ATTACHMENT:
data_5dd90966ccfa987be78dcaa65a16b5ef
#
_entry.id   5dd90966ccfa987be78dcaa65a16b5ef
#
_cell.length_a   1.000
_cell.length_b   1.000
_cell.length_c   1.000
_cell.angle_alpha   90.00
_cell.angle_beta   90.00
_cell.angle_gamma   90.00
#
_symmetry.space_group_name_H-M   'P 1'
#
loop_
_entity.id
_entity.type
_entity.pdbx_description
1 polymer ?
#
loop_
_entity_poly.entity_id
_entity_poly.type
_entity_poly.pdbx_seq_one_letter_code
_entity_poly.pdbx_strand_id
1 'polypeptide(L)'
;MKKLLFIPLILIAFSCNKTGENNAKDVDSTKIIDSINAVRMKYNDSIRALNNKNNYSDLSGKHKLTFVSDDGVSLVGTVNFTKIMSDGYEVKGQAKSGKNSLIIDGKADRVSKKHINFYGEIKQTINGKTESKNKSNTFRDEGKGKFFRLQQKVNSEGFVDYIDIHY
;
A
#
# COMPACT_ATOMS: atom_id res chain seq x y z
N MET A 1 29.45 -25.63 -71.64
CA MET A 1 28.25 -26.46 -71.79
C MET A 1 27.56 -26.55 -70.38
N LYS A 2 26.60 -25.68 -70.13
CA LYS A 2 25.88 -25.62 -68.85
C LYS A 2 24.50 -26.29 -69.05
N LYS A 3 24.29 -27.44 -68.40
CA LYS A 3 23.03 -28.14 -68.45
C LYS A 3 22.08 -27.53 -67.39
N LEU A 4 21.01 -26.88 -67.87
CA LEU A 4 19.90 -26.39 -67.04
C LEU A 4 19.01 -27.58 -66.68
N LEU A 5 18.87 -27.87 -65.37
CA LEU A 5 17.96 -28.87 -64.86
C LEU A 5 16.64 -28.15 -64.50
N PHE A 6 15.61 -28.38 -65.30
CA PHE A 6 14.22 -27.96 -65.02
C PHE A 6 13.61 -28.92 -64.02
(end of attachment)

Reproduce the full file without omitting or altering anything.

data_5dd90966ccfa987be78dcaa65a16b5ef
#
_entry.id   5dd90966ccfa987be78dcaa65a16b5ef
#
_cell.length_a   1.000
_cell.length_b   1.000
_cell.length_c   1.000
_cell.angle_alpha   90.00
_cell.angle_beta   90.00
_cell.angle_gamma   90.00
#
_symmetry.space_group_name_H-M   'P 1'
#
loop_
_entity.id
_entity.type
_entity.pdbx_description
1 polymer ?
#
loop_
_entity_poly.entity_id
_entity_poly.type
_entity_poly.pdbx_seq_one_letter_code
_entity_poly.pdbx_strand_id
1 'polypeptide(L)'
;MKKLLFIPLILIAFSCNKTGENNAKDVDSTKIIDSINAVRMKYNDSIRALNNKNNYSDLSGKHKLTFVSDDGVSLVGTVNFTKIMSDGYEVKGQAKSGKNSLIIDGKADRVSKKHINFYGEIKQTINGKTESKNKSNTFRDEGKGKFFRLQQKVNSEGFVDYIDIHY
;
A
#
# COMPACT_ATOMS: atom_id res chain seq x y z
N MET A 1 29.45 -25.63 -71.64
CA MET A 1 28.25 -26.46 -71.79
C MET A 1 27.56 -26.55 -70.38
N LYS A 2 26.60 -25.68 -70.13
CA LYS A 2 25.88 -25.62 -68.85
C LYS A 2 24.50 -26.29 -69.05
N LYS A 3 24.29 -27.44 -68.40
CA LYS A 3 23.03 -28.14 -68.45
C LYS A 3 22.08 -27.53 -67.39
N LEU A 4 21.01 -26.88 -67.87
CA LEU A 4 19.90 -26.39 -67.04
C LEU A 4 19.01 -27.58 -66.68
N LEU A 5 18.87 -27.87 -65.37
CA LEU A 5 17.96 -28.87 -64.86
C LEU A 5 16.64 -28.15 -64.50
N PHE A 6 15.61 -28.38 -65.30
CA PHE A 6 14.22 -27.96 -65.02
C PHE A 6 13.61 -28.92 -64.02